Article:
Water management

A report from the WWF (World Wildlife Fund) / Adena which was made public during the World Water Week says that water scarcity will be a worldwide problem which even rich countries will suffer due to poor management of water resources. In addition, among the developed countries, Spain is the one with the poorest water management.


According to the head of the WWF Water Program, Guido Schmidt, Spain is the developed country that represents the most "extreme" case of "erroneous" political management of water. According to the organization that wrote the report, other countries such as Australia, USA, Japan and the UK also have an inadequate management of water. This report has a global reach and was written considering the upcoming World Water Week, an annual forum aimed at the international community for the management of water resources, to be held in Stockholm between 20 and 26 August 2012.


According to the head of the WWF Water Program, Guido Schmidt, Spain is the developed country that represents the most "extreme" case of "erroneous" political management of water. According to the organization that wrote the report, other countries such as Australia, USA, Japan and the UK also have an inadequate management of water. This report has a global reach and was written considering the upcoming World Water Week, an annual forum aimed at the international community for the management of water resources, to be held in Stockholm between 20 and 26 August 2012.


According to the head of the WWF Water Program, Guido Schmidt, Spain is the developed country that represents the most "extreme" case of "erroneous" political management of water. According to the organization that wrote the report, other countries such as Australia, USA, Japan and the UK also have an inadequate management of water. This report has a global reach and was written considering the upcoming World Water Week, an annual forum aimed at the international community for the management of water resources, to be held in Stockholm between 20 and 26 August 2012.


In the WWF report, there are three pages dedicated to the Spanish case, which is considered to be the "worst example" to follow amongst those of developed countries when it comes to its policy for increasing water supply. As examples of some of these bad policies, Schmidt talks about their plans to divert river flows, such as the one planned by the previous government to reroute the Ebro to the Mediterranean basins, due to the environmental damage that these initiatives lead to.


But the report doesn't only focus on Spain. Under the title of Rich Countries, Poor Water we are shown the picture on an international level, and we are warned that the water crisis will not be a problem exclusive to poor countries. The author notes that climate change is leading to recurrent droughts in Europe, especially in the south. Other issues that are added to these shortage problems, such as poor resource management and loss of wetlands, have turned the water crisis into something global that does not differentiate between the rich and the poor. More specifically, he points to problems such as loss of water due to supply network breakdowns, or excessive aging of facilities, inadequate irrigation and the great amount of tourism in the Mediterranean coasts, or the melting of glaciers due to global warming. He cites the examples of cities like Houston or Sydney, that spend water faster than they can recover it, or London, whose old pipes lose the equivalent of 300 Olympic swimming pools a day.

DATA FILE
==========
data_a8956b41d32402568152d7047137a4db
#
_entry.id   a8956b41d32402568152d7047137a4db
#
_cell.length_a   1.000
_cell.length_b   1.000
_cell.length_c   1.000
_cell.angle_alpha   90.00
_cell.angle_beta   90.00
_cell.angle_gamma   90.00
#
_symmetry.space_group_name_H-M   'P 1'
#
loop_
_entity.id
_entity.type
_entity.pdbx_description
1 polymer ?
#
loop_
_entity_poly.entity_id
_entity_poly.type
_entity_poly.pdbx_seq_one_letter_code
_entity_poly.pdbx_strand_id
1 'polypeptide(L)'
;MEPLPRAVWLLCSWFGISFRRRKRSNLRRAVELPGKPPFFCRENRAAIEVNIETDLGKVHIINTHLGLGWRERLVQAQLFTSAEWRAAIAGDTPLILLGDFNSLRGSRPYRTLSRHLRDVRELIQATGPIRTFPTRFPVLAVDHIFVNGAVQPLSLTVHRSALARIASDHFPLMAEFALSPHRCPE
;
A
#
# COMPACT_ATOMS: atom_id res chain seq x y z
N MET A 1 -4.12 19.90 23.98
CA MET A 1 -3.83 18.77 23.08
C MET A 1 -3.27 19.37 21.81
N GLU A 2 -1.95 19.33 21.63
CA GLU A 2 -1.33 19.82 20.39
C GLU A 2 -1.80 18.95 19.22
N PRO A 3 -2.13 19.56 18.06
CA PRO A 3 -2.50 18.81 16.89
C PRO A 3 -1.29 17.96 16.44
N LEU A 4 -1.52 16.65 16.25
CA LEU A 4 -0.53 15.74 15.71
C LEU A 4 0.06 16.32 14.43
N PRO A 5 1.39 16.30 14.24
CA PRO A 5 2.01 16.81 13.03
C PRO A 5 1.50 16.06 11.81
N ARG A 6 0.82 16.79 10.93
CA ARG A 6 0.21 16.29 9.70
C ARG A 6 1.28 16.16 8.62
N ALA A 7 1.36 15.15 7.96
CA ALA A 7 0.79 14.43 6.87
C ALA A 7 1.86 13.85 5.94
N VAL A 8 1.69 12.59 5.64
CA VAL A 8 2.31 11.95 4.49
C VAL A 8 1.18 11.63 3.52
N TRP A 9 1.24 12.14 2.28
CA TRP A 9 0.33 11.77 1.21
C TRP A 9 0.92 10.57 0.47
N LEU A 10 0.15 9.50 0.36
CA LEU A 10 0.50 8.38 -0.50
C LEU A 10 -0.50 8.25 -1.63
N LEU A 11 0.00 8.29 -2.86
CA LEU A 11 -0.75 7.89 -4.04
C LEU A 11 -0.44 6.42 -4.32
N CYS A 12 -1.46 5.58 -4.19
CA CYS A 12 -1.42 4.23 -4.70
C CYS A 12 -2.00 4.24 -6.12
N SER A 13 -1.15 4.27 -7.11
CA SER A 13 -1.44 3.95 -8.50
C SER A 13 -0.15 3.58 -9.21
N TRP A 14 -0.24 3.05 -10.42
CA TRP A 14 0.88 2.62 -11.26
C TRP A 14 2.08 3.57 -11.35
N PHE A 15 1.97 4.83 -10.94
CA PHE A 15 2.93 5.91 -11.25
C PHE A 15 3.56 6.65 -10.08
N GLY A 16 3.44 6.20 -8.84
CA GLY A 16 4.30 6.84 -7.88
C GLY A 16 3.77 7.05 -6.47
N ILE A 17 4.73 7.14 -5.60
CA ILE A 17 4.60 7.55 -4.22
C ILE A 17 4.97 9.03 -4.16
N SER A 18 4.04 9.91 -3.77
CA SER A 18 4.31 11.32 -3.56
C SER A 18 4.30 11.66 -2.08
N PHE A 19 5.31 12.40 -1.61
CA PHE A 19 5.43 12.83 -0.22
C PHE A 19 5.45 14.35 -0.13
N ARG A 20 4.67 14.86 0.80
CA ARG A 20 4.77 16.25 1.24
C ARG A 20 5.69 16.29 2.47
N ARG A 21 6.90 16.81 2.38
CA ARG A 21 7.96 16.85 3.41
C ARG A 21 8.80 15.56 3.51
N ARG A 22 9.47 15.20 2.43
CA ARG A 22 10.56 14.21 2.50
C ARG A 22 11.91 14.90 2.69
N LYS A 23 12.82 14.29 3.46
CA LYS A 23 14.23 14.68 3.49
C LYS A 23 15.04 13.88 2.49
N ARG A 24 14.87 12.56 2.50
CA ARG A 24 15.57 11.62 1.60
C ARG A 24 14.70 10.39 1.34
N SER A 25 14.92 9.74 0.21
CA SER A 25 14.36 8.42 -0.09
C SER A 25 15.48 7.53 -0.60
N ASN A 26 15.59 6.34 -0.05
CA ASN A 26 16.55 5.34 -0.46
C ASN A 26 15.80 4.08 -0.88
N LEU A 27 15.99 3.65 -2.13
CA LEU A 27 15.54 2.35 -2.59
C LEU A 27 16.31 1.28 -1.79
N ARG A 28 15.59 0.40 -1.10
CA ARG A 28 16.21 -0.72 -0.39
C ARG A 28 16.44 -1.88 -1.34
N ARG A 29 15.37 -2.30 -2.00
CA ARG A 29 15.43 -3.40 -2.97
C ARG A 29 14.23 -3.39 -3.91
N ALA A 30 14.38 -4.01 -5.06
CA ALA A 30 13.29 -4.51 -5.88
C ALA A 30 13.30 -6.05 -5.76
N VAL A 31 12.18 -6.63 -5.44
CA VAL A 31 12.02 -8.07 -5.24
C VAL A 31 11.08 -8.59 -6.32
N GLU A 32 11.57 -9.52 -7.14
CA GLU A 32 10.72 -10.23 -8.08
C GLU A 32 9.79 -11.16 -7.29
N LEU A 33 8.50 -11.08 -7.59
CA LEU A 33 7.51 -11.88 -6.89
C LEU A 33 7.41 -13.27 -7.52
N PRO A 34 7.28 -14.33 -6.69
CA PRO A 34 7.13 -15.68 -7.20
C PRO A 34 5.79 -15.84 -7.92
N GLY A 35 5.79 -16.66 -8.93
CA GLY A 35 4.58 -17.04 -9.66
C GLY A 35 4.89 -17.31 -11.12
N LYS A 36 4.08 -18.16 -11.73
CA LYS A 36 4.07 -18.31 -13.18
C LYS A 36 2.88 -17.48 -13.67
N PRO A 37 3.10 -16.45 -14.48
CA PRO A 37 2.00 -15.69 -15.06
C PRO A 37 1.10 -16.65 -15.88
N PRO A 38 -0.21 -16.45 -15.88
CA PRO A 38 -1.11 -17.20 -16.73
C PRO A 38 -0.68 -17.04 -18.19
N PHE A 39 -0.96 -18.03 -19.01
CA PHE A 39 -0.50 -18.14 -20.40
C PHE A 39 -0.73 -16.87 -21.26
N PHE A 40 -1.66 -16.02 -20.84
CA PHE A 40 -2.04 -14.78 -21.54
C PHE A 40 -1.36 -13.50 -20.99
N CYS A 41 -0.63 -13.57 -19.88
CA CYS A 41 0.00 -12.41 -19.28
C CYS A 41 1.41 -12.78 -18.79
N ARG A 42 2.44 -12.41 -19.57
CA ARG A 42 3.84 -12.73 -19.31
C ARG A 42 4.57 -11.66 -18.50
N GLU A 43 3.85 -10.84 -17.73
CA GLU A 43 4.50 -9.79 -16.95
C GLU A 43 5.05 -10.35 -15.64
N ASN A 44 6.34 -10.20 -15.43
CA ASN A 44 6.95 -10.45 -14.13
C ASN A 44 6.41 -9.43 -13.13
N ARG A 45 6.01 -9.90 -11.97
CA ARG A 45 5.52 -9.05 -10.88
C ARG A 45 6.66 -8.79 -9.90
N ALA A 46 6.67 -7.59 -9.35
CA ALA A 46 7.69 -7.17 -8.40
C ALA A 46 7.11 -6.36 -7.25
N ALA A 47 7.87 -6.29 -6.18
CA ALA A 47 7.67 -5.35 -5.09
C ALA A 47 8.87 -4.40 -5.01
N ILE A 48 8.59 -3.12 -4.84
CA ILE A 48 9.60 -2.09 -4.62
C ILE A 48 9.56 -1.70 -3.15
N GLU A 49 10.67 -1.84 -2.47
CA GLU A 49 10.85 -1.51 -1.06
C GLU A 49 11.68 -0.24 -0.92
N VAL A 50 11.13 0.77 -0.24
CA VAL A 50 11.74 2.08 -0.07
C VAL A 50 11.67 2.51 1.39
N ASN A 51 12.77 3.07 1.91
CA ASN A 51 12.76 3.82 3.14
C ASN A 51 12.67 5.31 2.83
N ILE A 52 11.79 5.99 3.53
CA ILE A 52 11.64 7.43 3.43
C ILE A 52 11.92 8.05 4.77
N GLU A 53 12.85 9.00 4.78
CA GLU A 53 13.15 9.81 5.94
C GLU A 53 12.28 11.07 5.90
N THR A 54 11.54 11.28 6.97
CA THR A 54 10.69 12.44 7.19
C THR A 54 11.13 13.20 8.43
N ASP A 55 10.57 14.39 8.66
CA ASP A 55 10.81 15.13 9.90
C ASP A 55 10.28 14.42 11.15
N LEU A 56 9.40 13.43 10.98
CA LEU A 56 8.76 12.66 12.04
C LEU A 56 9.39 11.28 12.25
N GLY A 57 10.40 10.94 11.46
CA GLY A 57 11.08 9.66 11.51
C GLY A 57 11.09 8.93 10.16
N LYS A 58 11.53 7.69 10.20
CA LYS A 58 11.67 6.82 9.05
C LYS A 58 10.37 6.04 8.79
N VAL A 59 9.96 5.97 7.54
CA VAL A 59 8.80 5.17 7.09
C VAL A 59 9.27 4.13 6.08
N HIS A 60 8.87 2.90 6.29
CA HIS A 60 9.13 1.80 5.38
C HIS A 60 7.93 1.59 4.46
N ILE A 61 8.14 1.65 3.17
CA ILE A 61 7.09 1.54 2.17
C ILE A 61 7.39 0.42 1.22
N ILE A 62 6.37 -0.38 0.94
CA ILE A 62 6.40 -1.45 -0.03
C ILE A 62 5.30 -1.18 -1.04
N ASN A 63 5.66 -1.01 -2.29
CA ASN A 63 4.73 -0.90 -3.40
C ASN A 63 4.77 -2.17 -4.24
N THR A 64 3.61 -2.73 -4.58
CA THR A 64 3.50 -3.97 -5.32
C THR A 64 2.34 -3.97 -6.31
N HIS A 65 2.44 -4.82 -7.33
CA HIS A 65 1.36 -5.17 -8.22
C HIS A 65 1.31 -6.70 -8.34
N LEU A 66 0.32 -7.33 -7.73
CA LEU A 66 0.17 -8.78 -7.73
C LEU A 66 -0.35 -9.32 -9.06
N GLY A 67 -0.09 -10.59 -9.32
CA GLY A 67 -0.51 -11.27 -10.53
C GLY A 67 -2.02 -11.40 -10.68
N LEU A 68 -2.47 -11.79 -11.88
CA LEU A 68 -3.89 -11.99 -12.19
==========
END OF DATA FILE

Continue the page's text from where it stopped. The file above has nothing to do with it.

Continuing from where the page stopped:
He also warns that developed countries are overusing water resources in poor countries. It is in these countries that part of the fruit, vegetables or clothes that the more fortunate countries consume, are produced. Of course, all that production involves the use of water.


Leading by example:


For Schmidt, "the water crisis in rich countries shows that economic resources and infrastructure do not secure against scarcity, pollution, climate change or drought." In his opinion, "it is clear that there is no substitute for protecting rivers and wetlands," and that the worsening water crisis in both poor and rich countries, is an alarming call for us to return to the conservation of nature as a water source.


Therefore, the organization calls on rich countries to give an example of good management, modernizing their distribution systems to prevent loss, or implementing policies that will help end pollution and climate change as well as promoting international cooperation to preserve water, the one element that no living being can live without.


Water restrictions in one third of the Earth


A third of the planet is facing water shortages due to the poor management of resources and an extremely high use of water, especially in agriculture, according to the International Water Management Institute(IWMI), a non-profit scientific organization that focuses on the sustainable use of water and other natural resources.


Water scarcity around the world has increased faster than expected, explained Frank Rijsberman, director of the Institute, during a press conference in Canberra, Australia.


80% of the global amount of water that is consumed is used in agriculture, according to the agency, which has warned that if water management is not improved, "the consequences will be a higher water shortage around the world and a rapid increase in water prices".



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